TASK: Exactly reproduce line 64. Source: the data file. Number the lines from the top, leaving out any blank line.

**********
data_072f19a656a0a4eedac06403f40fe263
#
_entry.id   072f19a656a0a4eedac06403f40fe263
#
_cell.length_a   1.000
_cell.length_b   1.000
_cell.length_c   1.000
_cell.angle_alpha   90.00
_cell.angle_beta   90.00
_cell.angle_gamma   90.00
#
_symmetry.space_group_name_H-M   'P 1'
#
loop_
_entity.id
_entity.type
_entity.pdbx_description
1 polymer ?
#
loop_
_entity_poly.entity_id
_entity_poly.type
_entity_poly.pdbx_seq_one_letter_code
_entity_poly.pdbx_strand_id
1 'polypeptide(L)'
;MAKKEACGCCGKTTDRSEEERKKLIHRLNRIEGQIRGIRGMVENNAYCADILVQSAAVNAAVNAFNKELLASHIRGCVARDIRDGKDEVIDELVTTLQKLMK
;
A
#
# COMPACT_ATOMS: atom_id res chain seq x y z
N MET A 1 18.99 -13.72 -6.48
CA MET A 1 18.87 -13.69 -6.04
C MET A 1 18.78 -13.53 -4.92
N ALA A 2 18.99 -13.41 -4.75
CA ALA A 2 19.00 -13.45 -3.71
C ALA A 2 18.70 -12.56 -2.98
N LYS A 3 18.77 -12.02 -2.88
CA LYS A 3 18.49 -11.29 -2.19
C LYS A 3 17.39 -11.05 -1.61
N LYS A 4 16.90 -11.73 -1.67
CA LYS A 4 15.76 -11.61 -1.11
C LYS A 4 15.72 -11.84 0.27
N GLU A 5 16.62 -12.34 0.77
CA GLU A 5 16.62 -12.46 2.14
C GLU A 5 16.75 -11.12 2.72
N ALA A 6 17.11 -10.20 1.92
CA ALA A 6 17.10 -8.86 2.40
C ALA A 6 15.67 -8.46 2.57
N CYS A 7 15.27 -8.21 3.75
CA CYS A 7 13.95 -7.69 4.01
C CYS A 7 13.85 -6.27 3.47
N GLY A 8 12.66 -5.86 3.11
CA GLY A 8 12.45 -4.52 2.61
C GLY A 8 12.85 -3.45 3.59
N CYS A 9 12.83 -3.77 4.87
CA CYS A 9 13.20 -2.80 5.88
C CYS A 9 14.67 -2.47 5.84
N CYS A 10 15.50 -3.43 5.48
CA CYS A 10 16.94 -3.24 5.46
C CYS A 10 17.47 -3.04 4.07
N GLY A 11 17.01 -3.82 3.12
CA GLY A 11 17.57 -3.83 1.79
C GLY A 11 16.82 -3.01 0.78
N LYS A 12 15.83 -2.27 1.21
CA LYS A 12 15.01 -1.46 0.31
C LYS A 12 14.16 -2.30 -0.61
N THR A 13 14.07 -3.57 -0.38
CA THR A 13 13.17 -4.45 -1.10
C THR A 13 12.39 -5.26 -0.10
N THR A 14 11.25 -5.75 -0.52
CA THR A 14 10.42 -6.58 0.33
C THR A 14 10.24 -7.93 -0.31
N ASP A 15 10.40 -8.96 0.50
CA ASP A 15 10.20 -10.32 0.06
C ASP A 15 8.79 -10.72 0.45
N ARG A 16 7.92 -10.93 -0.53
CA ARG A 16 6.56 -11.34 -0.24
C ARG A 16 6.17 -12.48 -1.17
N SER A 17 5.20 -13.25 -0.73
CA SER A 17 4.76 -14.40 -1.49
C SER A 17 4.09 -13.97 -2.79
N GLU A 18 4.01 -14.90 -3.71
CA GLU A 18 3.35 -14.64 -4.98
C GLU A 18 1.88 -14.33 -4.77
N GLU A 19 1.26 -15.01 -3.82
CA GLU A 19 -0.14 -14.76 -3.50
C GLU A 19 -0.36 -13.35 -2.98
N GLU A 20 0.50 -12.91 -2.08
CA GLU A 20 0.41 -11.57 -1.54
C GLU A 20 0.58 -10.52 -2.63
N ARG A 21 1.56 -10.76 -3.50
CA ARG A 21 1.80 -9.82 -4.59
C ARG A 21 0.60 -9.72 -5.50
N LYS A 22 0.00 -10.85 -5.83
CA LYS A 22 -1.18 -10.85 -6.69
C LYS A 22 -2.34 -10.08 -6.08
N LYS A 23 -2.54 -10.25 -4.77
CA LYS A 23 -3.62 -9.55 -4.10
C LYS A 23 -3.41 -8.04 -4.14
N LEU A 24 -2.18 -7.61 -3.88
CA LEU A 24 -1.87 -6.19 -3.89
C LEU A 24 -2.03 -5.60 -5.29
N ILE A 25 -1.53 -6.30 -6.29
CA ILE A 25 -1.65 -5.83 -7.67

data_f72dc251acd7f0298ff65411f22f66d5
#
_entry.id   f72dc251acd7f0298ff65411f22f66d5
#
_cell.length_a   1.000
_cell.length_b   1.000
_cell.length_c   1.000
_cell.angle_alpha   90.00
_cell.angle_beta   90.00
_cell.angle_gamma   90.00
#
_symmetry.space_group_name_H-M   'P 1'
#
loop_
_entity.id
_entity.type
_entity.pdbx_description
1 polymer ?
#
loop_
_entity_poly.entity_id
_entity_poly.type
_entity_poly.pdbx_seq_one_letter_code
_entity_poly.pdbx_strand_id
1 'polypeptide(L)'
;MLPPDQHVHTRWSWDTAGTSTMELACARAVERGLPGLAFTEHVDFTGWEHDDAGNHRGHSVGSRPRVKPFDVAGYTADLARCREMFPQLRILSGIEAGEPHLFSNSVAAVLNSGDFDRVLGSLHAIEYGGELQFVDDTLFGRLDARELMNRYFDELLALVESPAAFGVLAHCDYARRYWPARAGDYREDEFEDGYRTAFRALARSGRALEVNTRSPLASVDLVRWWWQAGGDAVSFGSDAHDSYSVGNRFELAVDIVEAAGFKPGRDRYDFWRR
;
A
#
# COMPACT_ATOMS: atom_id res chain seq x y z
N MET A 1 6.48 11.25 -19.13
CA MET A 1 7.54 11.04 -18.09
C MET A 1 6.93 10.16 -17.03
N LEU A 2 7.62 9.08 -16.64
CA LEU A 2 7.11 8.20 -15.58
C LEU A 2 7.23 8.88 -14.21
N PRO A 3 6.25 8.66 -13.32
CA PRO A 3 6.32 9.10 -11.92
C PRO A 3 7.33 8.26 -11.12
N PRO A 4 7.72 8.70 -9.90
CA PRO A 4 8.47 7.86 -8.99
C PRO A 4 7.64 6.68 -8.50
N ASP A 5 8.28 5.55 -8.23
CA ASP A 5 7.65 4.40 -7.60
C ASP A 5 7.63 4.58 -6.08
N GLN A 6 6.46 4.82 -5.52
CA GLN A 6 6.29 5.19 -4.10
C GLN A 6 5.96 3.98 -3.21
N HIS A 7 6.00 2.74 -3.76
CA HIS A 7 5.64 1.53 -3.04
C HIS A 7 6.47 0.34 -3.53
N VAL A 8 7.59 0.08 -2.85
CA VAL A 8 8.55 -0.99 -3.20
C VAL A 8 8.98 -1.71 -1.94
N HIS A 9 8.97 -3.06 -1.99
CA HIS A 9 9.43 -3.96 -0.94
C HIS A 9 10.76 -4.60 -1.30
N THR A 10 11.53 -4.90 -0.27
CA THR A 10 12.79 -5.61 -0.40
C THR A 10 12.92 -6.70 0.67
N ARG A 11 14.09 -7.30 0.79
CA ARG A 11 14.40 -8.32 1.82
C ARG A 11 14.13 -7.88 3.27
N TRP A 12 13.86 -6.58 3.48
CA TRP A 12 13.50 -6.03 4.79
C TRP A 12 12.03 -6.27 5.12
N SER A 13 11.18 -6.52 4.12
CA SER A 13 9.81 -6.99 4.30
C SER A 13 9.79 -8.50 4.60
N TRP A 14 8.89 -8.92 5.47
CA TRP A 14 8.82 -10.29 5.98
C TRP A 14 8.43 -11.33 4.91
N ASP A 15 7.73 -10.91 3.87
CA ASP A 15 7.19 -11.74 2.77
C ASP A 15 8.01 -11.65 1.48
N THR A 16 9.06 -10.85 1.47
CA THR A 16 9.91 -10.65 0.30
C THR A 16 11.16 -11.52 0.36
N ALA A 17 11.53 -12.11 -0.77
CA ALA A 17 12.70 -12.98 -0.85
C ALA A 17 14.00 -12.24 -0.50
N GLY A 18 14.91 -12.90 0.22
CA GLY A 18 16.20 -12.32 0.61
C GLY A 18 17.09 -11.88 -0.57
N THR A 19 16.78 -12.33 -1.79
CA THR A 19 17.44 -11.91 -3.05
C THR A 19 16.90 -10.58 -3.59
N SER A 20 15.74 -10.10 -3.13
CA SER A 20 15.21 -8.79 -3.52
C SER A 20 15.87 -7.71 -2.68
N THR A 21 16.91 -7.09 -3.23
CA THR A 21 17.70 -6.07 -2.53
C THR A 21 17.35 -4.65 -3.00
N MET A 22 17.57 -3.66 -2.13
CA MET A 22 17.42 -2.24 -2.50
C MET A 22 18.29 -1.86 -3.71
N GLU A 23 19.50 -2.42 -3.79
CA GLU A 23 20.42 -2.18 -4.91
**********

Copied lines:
N LYS A 12 15.83 -2.27 1.21